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Forget Comcast. Here's The DIY Approach to Internet Access.
Spanish engineer Ramon Roca got tired of waiting for telecom companies to wire his town -- so he did it himself.
You can see the snow-capped Pyrenees mountains from Gurb, about 75 kilometers north of Barcelona. It's a quiet farming community of 2,500, and in most ways there's nothing special to set it apart from many such towns across the Catalonia region of Spain.
So why do people like me eagerly journey to Gurb? Because it's the birthplace of Guifi.net, one of the world's most important experiments in telecommunications. Guifi is a community network that has long since transcended its local roots. From a single node more than a decade ago, it has become a vast mesh-and-more system linking tens of thousands of people in hundreds of communities to each other and the global Internet. In the U.S. most of us go online via Comcast, AT&T, Time Warner Cable or other telecom giants to run Facebook, shop, watch videos and check our email. In Gurb and other communities, Guifi is the on-ramp to the fabled information superhighway.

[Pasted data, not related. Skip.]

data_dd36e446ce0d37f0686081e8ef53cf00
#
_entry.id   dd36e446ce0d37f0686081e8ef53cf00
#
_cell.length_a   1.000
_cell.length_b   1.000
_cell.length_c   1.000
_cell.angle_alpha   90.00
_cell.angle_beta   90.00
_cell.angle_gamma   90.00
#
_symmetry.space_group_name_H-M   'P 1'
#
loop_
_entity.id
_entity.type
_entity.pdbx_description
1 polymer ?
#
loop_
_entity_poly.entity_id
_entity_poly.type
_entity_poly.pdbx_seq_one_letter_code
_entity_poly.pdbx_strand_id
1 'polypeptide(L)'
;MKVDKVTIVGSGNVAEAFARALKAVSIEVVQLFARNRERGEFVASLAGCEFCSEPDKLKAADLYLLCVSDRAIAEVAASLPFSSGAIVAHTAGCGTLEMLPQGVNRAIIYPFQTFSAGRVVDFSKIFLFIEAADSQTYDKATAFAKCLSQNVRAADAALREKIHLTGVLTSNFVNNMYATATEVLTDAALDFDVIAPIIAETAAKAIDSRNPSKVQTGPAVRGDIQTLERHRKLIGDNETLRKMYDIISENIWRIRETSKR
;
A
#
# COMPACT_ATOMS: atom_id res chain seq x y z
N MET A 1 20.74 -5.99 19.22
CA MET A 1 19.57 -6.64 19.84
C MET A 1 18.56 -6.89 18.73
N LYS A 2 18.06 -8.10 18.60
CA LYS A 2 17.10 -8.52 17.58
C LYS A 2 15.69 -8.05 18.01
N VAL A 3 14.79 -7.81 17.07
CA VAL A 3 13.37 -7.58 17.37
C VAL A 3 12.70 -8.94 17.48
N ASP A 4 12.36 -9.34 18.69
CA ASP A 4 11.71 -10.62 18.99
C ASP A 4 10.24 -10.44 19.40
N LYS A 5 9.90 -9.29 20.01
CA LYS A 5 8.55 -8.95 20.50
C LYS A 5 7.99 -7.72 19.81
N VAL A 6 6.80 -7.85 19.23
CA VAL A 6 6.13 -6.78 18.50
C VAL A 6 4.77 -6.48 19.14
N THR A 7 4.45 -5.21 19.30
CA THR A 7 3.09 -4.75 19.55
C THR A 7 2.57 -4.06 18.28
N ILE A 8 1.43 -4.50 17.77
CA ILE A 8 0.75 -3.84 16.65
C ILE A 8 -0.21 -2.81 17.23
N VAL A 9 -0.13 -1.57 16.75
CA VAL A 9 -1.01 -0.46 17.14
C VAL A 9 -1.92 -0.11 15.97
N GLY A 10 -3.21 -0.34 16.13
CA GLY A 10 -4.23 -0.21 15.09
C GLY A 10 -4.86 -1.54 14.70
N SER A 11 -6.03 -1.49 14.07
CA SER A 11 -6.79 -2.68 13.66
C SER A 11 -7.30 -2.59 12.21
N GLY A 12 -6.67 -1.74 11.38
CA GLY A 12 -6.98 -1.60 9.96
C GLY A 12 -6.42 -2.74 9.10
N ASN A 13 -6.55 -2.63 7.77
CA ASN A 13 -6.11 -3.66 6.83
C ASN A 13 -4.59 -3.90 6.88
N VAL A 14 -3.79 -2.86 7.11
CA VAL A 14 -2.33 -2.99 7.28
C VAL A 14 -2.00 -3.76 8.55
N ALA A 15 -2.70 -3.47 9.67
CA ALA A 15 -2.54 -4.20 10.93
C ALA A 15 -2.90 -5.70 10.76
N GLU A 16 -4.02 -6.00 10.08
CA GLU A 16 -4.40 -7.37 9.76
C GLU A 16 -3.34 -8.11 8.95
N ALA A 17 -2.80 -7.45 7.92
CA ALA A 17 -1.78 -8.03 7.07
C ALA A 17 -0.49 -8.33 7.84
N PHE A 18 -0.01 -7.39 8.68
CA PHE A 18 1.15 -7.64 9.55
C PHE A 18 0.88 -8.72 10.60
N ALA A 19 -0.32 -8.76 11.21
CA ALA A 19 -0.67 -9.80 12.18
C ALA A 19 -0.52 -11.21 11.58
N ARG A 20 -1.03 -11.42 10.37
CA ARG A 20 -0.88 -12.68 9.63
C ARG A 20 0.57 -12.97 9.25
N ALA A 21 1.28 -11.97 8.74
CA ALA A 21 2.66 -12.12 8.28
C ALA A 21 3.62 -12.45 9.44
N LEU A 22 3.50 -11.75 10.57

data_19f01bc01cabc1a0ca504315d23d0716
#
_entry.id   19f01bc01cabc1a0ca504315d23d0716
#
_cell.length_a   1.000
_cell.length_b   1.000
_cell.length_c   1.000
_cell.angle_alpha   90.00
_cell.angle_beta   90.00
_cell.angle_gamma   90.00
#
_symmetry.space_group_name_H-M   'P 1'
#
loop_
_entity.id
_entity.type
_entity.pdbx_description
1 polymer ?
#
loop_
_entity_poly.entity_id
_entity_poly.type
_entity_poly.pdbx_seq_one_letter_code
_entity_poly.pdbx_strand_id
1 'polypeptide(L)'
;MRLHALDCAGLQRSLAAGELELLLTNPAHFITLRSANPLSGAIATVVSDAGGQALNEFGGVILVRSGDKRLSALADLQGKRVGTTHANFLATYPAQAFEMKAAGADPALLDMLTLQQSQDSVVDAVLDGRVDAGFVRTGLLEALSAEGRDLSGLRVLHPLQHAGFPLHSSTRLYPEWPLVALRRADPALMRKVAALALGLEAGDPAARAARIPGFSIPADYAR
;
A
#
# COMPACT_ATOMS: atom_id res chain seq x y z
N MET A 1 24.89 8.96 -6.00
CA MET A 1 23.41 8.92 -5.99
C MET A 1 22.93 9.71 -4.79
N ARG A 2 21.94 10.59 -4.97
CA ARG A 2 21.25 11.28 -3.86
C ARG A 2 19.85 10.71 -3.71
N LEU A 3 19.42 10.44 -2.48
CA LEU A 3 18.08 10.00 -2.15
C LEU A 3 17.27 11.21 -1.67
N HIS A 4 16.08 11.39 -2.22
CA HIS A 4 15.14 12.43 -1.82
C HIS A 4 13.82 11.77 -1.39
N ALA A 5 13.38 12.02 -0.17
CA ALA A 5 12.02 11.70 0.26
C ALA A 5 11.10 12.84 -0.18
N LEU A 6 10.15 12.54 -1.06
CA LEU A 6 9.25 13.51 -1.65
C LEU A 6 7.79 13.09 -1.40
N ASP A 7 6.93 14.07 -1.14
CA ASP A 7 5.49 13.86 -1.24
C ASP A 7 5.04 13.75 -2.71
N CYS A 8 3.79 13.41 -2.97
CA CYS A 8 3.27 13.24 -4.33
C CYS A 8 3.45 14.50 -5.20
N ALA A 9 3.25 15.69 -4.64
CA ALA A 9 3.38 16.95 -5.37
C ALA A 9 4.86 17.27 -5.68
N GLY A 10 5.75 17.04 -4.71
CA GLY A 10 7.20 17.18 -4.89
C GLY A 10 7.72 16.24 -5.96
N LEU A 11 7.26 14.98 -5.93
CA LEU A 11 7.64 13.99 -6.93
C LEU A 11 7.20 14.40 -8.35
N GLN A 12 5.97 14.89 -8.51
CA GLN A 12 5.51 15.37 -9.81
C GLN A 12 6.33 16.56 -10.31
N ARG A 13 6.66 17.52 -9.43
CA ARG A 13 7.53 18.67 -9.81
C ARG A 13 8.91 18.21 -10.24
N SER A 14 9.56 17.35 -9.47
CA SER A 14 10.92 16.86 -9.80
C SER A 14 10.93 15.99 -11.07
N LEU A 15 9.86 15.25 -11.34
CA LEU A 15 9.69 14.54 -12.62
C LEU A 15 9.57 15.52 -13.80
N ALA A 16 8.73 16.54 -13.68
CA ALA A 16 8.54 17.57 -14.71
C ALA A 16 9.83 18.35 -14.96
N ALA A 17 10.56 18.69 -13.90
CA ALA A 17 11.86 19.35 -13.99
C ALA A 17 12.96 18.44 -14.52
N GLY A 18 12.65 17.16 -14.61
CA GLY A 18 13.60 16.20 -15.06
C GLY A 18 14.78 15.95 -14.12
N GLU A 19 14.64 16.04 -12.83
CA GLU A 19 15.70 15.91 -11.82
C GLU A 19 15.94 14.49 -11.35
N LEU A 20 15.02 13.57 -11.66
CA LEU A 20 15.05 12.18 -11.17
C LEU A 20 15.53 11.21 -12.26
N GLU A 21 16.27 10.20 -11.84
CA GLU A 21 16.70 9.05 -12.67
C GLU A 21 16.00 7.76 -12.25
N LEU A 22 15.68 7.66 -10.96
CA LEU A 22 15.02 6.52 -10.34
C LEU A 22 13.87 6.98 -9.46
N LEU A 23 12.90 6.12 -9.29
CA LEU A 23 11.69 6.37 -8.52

For people who want to see an Internet at least partly liberated from the grip of rapacious, government-connected telecommunications giants, Guifi is one of the most hopeful developments to date. Its core values, ownership, and operations are testament to the idea that you and I, and our communities, can -- and should -- control how we communicate. For the tens of thousands of people using it, some at no charge, Guifi operates as well as Time Warner Cable does for New Yorkers (and maybe better).
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